Open-mindedness

Children do not judge. They ask questions and explore ideas, but ultimately, if they are not presented with judgemental beliefs, they will accept whatever is presented to them in a light-hearted, matter of fact way. As adults we could learn a lot from this. Differences should be celebrated. If we lived in a society that lived and let live, the world would be a much kinder place.

Expressing emotions

Children have no problem with expressing how they feel. If a child is sad or angry, there’s a good chance that we will know about it because they rarely tend to hold back. However, most of the time, after a good scream, they will dust themselves off and go on their way. How many times as adults, do we hold back what we feel? Sometimes we hold back our feelings so much that they come out in other ways and at times that are not related to the problem. If we could learn to express how we feel in the moment (maybe in a more balanced way than throwing ourselves on the floor in a tantrum!), we would feel much more balanced and hold on to less frustration.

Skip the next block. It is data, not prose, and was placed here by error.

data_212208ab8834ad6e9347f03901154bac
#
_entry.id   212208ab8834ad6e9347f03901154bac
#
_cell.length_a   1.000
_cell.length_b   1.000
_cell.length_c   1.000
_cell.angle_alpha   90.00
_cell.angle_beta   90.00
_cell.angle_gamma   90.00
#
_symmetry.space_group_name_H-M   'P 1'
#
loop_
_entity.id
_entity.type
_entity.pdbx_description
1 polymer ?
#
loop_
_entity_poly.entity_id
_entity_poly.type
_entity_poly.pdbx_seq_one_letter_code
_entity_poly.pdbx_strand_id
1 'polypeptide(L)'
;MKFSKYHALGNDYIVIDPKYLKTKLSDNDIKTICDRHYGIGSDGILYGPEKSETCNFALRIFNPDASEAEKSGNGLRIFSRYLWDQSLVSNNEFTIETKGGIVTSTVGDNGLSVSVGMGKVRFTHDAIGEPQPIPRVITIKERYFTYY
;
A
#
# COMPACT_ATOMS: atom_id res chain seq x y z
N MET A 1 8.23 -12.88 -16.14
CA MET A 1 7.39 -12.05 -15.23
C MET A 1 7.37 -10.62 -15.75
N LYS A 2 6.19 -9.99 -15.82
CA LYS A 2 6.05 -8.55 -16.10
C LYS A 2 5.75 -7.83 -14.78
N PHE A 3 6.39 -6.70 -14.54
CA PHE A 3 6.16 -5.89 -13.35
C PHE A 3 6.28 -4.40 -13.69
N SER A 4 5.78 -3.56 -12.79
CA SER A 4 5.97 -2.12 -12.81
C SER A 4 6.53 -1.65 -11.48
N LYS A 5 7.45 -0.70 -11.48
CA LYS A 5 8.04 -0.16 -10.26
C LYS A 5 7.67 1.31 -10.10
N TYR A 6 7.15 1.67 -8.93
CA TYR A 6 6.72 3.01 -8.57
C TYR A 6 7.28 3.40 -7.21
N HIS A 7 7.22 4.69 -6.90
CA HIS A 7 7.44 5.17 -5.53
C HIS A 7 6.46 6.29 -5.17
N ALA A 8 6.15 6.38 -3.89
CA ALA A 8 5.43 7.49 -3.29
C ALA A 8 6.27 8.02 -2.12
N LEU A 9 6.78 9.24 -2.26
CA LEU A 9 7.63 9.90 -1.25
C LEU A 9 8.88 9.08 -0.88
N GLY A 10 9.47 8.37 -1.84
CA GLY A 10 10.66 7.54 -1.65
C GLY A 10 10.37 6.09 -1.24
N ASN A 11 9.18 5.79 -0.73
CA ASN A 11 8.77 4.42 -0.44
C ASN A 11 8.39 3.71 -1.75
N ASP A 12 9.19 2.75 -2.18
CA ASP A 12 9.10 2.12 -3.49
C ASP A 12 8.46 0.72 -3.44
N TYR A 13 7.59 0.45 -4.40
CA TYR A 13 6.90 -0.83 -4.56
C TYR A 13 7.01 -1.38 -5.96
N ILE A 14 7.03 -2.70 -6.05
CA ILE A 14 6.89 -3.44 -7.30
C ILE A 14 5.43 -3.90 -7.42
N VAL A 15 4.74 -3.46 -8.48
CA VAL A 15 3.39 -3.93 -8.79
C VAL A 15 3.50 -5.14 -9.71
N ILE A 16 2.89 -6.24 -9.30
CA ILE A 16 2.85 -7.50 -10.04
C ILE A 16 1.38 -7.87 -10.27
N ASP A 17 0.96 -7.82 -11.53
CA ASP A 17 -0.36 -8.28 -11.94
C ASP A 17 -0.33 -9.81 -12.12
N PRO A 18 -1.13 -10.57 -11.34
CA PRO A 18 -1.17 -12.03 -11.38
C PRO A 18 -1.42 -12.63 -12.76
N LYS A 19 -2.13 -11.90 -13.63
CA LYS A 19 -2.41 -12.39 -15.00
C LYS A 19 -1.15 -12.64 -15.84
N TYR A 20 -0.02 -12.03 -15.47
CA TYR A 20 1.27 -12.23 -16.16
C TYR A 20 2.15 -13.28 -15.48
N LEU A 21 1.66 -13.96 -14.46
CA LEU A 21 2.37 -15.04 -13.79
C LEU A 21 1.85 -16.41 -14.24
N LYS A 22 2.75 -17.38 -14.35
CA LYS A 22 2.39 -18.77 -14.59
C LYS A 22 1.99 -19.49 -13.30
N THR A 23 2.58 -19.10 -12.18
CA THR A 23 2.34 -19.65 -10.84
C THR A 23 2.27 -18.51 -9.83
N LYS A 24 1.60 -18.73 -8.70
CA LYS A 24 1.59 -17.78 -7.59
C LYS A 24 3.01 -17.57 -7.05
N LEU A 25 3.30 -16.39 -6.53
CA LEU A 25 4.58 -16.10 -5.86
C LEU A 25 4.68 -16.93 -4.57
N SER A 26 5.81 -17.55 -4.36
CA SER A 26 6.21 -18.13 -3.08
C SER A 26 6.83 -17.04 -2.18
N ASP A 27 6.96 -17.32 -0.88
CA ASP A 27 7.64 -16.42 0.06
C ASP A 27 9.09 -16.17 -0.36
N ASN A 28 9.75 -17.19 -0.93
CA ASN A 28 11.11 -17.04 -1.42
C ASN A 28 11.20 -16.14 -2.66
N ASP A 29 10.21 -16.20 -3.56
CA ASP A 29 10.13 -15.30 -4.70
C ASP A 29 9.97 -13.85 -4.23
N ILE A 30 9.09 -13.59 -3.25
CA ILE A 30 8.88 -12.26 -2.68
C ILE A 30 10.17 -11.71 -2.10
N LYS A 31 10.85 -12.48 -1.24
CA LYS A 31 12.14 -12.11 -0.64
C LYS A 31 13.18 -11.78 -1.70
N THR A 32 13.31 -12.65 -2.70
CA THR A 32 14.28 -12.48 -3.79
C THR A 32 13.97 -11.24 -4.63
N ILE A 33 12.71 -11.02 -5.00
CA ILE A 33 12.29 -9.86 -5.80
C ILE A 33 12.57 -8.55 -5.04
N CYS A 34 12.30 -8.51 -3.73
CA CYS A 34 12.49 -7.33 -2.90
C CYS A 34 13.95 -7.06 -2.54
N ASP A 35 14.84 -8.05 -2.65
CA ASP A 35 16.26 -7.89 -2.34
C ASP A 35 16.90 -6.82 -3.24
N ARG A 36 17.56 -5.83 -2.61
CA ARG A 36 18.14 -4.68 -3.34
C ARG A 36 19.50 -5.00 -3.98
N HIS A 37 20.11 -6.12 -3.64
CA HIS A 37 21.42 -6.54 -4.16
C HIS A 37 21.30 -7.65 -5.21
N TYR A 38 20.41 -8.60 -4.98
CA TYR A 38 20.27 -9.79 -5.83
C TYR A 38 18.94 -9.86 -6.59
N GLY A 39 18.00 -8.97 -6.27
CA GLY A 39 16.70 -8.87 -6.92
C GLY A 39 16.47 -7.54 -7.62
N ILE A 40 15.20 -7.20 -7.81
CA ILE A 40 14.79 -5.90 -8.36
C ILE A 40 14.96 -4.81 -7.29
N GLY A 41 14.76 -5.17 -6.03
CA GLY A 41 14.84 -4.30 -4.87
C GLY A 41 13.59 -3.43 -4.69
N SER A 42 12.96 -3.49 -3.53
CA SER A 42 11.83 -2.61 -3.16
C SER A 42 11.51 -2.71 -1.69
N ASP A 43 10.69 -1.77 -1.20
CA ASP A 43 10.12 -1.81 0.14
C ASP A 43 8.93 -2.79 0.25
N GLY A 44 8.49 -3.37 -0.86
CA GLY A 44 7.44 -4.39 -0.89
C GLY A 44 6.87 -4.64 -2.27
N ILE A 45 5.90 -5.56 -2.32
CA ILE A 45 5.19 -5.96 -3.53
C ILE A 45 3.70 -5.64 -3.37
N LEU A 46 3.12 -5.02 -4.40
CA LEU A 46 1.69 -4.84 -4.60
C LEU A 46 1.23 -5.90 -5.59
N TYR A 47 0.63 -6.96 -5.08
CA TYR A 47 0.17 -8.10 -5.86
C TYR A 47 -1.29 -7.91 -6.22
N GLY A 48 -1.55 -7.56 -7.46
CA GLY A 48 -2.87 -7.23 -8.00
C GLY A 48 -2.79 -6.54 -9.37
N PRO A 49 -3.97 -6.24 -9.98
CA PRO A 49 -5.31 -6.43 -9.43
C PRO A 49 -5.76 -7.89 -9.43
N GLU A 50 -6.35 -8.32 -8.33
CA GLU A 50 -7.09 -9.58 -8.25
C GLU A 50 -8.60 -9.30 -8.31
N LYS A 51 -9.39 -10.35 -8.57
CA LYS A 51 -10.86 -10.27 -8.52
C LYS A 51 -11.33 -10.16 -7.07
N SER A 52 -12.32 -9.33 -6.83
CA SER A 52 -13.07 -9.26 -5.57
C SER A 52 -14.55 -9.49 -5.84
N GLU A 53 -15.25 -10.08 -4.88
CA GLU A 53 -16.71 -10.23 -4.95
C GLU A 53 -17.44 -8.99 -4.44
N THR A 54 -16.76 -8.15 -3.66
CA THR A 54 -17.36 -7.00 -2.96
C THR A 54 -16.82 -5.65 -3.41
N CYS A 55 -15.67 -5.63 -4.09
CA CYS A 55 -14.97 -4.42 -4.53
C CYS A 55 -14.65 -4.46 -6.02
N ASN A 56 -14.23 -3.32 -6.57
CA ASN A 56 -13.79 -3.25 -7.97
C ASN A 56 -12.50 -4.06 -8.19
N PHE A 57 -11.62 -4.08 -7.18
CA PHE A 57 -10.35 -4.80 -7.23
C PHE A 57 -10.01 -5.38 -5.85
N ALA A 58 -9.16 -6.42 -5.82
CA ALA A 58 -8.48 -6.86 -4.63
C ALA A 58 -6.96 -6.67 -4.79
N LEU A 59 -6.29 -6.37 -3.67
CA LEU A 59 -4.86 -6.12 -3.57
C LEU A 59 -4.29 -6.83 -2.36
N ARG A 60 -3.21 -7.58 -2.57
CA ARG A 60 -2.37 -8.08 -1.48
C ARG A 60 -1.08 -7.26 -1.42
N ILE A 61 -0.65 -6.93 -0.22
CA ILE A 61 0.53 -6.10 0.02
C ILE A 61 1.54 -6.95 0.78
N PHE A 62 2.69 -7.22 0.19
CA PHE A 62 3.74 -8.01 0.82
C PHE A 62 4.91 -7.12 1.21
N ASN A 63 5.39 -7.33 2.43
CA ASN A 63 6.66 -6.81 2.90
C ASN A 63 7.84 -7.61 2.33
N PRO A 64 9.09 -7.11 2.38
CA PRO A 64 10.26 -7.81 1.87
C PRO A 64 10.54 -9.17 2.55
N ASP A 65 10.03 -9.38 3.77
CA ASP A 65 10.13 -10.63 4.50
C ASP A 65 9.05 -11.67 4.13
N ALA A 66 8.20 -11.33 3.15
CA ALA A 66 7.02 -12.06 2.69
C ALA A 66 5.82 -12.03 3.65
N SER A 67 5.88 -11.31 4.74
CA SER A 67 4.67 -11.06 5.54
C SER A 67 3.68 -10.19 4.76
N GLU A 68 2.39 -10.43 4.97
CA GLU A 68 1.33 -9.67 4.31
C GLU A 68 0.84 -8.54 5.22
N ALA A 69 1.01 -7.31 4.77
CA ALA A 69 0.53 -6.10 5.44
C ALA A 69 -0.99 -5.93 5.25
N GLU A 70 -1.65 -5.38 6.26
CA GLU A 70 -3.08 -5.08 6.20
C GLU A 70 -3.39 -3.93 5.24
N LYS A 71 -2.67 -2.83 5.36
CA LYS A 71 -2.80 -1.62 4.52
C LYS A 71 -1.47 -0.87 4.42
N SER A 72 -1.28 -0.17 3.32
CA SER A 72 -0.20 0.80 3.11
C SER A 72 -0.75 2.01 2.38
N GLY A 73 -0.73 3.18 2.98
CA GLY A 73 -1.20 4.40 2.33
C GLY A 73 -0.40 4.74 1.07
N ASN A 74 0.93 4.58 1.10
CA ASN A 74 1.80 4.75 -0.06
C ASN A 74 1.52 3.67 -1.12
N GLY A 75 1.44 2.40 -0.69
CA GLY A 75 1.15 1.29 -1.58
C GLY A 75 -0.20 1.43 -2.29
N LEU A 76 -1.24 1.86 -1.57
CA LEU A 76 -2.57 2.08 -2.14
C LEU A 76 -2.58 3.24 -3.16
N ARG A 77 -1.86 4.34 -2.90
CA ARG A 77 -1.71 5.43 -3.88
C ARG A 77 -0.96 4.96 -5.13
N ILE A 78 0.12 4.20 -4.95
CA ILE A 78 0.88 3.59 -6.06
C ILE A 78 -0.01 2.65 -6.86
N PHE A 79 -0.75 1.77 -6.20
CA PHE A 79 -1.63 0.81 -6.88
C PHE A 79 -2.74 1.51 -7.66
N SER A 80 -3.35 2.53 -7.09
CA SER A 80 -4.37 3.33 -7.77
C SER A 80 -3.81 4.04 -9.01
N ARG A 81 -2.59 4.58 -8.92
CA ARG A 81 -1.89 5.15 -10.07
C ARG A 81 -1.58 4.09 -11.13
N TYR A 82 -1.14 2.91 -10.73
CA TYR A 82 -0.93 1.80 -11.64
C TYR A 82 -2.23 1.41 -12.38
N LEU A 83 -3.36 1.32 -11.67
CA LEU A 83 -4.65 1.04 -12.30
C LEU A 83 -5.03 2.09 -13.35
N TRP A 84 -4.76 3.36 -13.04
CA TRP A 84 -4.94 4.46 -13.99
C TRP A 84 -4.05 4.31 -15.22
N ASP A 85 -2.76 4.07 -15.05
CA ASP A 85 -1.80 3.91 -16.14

Children are our greatest teachers. Not only do they live in a way that is free and authentic, but they also show us things about ourselves. They develop our patience and communication skills and at times test our limits. However, they also show us the most amazing ways to see joy in things that, as adults, would probably go unnoticed. As much as we are here to guide our children and lead them down a path of happiness and success, I genuinely believe that if we look closely enough at who they are and what they do, they will teach us as adults more than we could ever realise.

About the author:

Stacey Kelly is a former French and Spanish teacher, a parent to 2 beautiful babies and the founder of Early Years Story Box. After becoming a mum, Stacey left her teaching career and started writing and illustrating storybooks to help support her children through different transitional stages like leaving nursery and starting school. Seeing the positive impact of her books on her children’s emotional wellbeing led to Early Years Story Box being born. Stacey has now created 35 storybooks, all inspired by her own children, to help teach different life lessons and to prepare children for their next steps. She has an exclusive collection for childcare settings that are gifted on special occasions like first/last days, birthdays, Christmas and/or Easter and has recently launched a new collection for parents too. Her mission is to support as many children as she can through storytime and to give childcare settings an affordable and special gifting solution that truly makes a difference.

Email: stacey@earlyyearsstorybox.com or Telephone: 07765785595

Facebook: https://www.facebook.com/earlyyearsstorybox

Twitter: https://www.twitter.com/eystorybox

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LinkedIn: https://www.linkedin.com/in/stacey-kelly-a84534b2/